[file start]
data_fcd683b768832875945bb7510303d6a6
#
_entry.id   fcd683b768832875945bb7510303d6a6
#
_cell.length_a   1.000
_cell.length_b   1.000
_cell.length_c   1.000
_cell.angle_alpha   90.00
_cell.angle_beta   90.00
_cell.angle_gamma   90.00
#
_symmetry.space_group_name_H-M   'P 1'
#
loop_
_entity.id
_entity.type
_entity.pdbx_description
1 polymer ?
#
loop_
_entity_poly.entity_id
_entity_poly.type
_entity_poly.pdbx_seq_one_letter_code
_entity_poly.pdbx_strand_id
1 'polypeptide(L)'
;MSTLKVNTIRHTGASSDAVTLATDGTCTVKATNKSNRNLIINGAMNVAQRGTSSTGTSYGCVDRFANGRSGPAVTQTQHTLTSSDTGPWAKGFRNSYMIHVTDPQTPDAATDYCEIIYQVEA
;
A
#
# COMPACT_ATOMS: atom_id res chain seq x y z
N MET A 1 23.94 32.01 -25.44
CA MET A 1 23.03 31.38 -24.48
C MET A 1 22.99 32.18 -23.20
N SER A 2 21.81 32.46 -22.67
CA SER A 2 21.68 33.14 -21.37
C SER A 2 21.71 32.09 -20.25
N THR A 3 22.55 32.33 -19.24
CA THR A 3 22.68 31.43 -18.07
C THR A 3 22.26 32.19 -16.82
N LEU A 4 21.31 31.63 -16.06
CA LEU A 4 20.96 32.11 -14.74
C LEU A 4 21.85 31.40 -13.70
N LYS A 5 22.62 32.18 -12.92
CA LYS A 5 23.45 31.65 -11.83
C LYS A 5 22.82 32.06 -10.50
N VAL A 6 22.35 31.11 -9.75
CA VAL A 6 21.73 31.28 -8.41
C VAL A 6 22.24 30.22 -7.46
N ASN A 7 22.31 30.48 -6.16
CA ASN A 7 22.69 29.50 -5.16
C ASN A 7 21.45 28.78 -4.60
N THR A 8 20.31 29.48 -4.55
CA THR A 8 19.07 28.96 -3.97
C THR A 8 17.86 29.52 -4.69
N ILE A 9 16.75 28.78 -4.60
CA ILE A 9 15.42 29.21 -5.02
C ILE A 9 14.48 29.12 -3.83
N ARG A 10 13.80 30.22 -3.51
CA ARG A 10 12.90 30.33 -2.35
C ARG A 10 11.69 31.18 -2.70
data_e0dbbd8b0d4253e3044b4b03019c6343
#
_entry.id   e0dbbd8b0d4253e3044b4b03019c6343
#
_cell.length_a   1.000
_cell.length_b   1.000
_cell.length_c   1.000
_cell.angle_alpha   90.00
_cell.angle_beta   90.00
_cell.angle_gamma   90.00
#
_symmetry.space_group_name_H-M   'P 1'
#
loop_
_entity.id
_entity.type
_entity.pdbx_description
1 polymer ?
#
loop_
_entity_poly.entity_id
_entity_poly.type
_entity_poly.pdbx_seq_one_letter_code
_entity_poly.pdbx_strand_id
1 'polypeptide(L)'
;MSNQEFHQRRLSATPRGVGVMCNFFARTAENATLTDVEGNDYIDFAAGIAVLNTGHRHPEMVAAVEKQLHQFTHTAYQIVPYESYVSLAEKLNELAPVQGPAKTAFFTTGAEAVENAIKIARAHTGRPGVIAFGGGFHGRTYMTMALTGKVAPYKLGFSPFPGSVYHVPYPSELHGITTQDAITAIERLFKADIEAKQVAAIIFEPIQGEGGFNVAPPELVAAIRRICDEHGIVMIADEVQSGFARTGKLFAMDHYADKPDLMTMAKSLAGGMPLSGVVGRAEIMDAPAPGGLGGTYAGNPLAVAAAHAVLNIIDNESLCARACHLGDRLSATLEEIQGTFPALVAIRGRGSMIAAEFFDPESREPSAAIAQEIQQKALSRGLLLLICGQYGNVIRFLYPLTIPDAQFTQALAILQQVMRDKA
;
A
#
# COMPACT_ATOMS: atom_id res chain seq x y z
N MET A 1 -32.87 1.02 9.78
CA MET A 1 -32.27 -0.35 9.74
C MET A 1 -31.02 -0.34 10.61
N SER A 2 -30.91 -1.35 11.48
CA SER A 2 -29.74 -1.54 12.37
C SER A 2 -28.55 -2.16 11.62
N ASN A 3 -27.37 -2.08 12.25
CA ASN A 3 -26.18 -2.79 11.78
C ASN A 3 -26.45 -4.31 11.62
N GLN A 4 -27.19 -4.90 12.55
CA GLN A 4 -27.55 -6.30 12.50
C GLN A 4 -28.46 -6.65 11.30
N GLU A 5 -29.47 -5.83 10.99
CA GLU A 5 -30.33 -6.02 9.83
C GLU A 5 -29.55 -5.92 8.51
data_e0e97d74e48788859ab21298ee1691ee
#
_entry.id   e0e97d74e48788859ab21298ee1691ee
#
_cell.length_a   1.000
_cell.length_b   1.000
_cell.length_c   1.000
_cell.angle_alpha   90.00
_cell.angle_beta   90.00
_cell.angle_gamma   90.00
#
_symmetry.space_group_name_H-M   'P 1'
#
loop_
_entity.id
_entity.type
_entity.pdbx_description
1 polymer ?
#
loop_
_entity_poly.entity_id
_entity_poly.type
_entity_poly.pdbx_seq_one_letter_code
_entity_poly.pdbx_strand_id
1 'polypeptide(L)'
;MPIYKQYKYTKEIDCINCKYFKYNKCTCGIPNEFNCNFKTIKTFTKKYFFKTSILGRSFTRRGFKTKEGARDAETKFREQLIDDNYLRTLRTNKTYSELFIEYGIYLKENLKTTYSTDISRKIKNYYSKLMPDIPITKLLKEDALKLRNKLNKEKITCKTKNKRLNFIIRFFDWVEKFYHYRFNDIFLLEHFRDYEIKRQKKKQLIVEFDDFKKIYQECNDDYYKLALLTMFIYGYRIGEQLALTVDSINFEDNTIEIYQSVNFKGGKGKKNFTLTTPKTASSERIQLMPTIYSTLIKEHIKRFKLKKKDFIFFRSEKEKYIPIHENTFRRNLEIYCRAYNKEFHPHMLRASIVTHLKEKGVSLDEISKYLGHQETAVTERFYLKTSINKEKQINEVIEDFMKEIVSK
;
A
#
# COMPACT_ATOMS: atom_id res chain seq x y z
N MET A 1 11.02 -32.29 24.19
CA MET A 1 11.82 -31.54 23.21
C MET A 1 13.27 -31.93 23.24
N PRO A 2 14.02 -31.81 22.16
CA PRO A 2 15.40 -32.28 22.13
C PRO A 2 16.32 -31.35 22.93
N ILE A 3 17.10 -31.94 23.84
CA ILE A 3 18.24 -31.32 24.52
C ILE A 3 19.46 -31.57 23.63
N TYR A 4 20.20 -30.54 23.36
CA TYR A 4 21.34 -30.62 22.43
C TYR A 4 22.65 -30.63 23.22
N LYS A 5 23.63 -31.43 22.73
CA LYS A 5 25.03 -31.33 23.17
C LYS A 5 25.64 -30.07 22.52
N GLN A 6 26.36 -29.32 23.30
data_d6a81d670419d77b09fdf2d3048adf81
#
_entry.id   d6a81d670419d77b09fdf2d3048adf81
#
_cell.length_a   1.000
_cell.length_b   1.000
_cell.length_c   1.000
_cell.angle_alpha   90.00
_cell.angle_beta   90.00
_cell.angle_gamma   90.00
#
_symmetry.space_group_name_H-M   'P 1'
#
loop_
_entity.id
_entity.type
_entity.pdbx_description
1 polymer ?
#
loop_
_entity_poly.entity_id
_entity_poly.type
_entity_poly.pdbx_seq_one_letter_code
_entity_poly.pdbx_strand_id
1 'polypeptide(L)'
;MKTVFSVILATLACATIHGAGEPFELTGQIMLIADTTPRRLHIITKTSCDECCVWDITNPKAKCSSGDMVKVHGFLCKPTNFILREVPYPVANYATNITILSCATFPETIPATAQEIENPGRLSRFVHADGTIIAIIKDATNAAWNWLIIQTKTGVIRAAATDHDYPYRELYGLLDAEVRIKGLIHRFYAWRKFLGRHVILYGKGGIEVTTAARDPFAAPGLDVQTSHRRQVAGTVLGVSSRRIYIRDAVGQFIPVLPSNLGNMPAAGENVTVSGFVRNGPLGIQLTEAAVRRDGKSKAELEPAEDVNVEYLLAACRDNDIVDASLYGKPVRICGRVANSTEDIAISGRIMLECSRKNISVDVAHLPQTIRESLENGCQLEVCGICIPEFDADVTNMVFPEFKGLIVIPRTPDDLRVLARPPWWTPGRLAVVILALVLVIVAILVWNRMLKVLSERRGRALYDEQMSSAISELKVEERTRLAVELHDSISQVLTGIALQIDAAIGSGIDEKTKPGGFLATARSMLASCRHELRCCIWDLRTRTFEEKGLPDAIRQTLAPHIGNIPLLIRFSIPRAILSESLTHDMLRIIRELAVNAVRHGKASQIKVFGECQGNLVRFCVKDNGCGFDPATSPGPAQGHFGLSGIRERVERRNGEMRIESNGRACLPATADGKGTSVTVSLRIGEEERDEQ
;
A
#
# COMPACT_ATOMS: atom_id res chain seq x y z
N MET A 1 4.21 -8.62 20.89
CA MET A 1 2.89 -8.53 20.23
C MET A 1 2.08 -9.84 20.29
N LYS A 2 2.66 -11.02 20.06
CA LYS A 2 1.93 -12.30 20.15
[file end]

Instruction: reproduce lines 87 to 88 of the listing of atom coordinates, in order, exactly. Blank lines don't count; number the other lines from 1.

;
A